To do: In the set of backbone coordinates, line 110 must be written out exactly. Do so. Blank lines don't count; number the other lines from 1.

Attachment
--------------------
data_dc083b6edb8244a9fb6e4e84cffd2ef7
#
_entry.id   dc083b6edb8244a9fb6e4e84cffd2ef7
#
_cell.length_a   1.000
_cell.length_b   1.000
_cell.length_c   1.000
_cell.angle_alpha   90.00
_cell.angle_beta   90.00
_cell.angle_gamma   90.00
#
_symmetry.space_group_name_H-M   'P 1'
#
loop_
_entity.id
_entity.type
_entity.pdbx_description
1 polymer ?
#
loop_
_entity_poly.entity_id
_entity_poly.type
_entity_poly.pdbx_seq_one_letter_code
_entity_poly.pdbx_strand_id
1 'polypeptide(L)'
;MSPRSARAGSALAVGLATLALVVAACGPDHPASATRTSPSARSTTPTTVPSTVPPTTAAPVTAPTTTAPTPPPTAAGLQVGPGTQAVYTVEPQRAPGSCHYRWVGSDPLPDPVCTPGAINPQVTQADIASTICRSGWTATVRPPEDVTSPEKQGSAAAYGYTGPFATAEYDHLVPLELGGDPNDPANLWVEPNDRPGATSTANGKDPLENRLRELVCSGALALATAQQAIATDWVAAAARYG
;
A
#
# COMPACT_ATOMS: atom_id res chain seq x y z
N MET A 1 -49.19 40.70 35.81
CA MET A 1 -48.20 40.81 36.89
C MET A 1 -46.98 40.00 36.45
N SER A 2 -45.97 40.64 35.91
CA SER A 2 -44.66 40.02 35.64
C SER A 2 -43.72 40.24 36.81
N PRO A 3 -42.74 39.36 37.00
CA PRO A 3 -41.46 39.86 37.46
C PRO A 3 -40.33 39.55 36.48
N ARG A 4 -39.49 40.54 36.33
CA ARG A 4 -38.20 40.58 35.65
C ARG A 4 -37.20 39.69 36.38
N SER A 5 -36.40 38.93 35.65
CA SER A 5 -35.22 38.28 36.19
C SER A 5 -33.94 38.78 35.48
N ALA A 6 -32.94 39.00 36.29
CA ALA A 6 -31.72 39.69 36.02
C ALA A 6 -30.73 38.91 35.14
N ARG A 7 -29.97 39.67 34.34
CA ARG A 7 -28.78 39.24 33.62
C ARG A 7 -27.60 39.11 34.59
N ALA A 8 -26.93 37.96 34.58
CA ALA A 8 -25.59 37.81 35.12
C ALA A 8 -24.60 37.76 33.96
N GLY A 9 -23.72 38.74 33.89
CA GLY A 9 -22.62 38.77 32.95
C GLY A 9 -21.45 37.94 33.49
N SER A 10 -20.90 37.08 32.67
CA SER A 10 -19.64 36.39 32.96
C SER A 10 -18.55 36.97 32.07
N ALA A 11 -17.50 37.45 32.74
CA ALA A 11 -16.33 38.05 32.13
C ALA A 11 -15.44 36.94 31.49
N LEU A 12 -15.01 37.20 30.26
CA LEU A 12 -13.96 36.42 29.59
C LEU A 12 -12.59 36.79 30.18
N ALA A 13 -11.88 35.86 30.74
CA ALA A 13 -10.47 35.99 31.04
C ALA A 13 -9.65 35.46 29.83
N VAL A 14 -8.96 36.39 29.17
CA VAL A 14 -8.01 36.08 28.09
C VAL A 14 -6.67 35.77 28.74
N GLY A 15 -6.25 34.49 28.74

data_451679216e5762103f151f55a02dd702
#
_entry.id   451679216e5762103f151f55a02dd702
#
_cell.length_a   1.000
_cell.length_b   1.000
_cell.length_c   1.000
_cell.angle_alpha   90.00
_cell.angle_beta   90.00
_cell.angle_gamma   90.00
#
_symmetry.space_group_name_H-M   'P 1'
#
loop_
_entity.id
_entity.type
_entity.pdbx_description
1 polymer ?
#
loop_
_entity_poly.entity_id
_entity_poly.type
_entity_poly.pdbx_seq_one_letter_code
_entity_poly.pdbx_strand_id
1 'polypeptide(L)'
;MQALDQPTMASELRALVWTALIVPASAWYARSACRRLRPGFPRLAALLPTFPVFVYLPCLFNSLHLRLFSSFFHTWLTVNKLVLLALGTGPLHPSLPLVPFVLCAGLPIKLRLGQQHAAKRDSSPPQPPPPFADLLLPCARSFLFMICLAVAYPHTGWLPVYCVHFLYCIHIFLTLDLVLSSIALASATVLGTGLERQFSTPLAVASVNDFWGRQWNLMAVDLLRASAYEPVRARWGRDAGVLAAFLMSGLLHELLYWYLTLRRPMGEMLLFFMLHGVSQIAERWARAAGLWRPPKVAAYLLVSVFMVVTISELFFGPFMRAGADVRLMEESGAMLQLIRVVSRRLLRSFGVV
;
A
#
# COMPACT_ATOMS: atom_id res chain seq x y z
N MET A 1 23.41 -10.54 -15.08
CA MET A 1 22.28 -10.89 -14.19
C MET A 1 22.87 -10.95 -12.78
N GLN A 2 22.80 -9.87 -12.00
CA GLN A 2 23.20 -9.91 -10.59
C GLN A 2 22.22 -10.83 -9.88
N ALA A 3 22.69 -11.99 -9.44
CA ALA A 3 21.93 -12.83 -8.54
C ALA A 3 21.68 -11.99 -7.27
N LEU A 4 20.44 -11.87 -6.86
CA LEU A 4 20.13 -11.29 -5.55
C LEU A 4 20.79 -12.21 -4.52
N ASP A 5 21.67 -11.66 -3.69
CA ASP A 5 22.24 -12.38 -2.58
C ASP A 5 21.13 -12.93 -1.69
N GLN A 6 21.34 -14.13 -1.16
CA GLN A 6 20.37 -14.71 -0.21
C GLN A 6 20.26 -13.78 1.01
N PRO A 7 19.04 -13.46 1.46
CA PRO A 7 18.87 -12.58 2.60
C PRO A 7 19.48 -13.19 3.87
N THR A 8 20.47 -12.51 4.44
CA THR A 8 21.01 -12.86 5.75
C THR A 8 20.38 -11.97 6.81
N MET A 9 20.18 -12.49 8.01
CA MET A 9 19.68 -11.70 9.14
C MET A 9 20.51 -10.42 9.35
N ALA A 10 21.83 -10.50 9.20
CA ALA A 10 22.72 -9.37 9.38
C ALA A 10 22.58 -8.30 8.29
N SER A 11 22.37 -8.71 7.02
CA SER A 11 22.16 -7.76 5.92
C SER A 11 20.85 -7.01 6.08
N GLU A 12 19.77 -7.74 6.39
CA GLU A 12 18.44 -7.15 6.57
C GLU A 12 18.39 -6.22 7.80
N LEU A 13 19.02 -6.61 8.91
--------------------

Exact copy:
N ALA A 3 22.69 -11.99 -9.44